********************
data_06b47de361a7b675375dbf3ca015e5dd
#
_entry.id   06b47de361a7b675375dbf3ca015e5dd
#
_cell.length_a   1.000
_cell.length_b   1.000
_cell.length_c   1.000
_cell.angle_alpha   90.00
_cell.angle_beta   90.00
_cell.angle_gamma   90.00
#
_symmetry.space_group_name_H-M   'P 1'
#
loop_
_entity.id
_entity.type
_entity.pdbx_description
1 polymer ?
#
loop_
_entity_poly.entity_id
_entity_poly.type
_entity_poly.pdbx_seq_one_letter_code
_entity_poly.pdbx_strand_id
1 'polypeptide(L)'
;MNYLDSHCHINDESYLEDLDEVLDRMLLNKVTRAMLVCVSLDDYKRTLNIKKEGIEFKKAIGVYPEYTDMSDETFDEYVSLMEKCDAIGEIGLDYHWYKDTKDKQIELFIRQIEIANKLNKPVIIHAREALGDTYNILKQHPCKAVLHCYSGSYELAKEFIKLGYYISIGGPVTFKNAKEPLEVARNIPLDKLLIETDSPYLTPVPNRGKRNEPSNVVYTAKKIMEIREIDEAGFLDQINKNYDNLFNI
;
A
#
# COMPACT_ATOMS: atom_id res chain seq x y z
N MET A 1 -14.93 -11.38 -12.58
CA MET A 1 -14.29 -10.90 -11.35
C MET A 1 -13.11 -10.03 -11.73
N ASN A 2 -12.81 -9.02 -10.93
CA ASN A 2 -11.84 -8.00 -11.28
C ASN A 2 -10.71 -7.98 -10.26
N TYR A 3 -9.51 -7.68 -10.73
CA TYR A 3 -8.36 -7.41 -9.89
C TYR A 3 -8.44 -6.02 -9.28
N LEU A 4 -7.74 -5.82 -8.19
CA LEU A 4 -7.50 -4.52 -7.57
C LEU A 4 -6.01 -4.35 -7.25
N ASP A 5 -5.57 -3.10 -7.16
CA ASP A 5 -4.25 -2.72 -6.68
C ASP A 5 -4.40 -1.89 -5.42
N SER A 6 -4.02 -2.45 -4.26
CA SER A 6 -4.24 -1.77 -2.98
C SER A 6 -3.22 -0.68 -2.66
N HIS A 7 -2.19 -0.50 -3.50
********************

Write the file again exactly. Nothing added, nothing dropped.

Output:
data_06b47de361a7b675375dbf3ca015e5dd
#
_entry.id   06b47de361a7b675375dbf3ca015e5dd
#
_cell.length_a   1.000
_cell.length_b   1.000
_cell.length_c   1.000
_cell.angle_alpha   90.00
_cell.angle_beta   90.00
_cell.angle_gamma   90.00
#
_symmetry.space_group_name_H-M   'P 1'
#
loop_
_entity.id
_entity.type
_entity.pdbx_description
1 polymer ?
#
loop_
_entity_poly.entity_id
_entity_poly.type
_entity_poly.pdbx_seq_one_letter_code
_entity_poly.pdbx_strand_id
1 'polypeptide(L)'
;MNYLDSHCHINDESYLEDLDEVLDRMLLNKVTRAMLVCVSLDDYKRTLNIKKEGIEFKKAIGVYPEYTDMSDETFDEYVSLMEKCDAIGEIGLDYHWYKDTKDKQIELFIRQIEIANKLNKPVIIHAREALGDTYNILKQHPCKAVLHCYSGSYELAKEFIKLGYYISIGGPVTFKNAKEPLEVARNIPLDKLLIETDSPYLTPVPNRGKRNEPSNVVYTAKKIMEIREIDEAGFLDQINKNYDNLFNI
;
A
#
# COMPACT_ATOMS: atom_id res chain seq x y z
N MET A 1 -14.93 -11.38 -12.58
CA MET A 1 -14.29 -10.90 -11.35
C MET A 1 -13.11 -10.03 -11.73
N ASN A 2 -12.81 -9.02 -10.93
CA ASN A 2 -11.84 -8.00 -11.28
C ASN A 2 -10.71 -7.98 -10.26
N TYR A 3 -9.51 -7.68 -10.73
CA TYR A 3 -8.36 -7.41 -9.89
C TYR A 3 -8.44 -6.02 -9.28
N LEU A 4 -7.74 -5.82 -8.19
CA LEU A 4 -7.50 -4.52 -7.57
C LEU A 4 -6.01 -4.35 -7.25
N ASP A 5 -5.57 -3.10 -7.16
CA ASP A 5 -4.25 -2.72 -6.68
C ASP A 5 -4.40 -1.89 -5.42
N SER A 6 -4.02 -2.45 -4.26
CA SER A 6 -4.24 -1.77 -2.98
C SER A 6 -3.22 -0.68 -2.66
N HIS A 7 -2.19 -0.50 -3.50